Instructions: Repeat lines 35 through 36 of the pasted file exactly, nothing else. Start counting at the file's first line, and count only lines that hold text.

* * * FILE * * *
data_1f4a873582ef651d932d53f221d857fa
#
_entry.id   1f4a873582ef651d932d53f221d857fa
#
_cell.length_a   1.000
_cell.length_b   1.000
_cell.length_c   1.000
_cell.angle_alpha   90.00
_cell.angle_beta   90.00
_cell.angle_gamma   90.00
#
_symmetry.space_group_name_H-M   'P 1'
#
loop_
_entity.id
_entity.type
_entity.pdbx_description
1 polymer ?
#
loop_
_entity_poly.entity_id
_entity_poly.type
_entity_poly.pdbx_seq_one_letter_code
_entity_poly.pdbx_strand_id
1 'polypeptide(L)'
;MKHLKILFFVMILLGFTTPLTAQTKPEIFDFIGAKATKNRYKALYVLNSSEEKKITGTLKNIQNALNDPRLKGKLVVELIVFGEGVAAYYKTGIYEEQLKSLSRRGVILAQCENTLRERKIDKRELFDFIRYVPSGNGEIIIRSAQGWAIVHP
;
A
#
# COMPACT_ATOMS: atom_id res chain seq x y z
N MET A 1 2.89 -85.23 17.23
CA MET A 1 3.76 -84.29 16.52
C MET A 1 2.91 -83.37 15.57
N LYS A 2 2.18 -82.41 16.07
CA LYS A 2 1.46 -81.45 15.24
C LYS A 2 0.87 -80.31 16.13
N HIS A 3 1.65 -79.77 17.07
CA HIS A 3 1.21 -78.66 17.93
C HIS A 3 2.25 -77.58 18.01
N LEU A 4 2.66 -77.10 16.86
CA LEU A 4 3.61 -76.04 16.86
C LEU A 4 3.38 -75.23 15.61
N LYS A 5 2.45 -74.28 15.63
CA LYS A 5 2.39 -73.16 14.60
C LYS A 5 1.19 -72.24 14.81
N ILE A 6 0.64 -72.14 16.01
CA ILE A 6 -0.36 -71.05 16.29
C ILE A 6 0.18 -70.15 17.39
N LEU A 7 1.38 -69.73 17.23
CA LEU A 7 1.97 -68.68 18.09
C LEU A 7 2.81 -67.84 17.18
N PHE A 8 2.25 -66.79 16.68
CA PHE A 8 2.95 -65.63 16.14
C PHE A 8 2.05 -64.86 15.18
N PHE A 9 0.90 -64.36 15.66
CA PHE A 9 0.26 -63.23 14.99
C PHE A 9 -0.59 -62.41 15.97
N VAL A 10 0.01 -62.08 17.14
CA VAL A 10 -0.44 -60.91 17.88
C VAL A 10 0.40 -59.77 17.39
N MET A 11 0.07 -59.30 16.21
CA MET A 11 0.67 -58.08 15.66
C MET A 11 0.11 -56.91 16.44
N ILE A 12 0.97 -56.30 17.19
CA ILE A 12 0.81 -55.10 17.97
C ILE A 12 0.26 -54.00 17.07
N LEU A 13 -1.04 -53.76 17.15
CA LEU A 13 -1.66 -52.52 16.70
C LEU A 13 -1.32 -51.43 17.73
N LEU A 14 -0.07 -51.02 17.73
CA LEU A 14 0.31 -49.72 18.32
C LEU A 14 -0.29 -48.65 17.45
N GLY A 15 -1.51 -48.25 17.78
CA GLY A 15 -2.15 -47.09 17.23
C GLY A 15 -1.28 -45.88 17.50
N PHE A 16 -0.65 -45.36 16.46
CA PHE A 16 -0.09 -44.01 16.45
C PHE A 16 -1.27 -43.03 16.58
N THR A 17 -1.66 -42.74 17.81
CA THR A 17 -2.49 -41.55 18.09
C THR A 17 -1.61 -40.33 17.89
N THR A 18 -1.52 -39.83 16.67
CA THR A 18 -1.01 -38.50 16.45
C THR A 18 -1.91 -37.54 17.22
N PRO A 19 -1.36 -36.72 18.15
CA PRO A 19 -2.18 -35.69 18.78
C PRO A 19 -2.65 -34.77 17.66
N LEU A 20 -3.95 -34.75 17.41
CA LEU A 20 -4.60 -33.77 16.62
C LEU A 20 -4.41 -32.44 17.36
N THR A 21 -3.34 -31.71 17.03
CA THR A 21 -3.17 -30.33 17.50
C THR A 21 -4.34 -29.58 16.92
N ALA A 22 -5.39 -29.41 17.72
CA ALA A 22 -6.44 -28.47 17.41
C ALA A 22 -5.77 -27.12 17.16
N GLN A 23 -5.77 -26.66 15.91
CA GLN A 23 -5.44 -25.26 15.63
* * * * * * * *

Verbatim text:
CA LYS A 2 1.46 -81.45 15.24
C LYS A 2 0.87 -80.31 16.13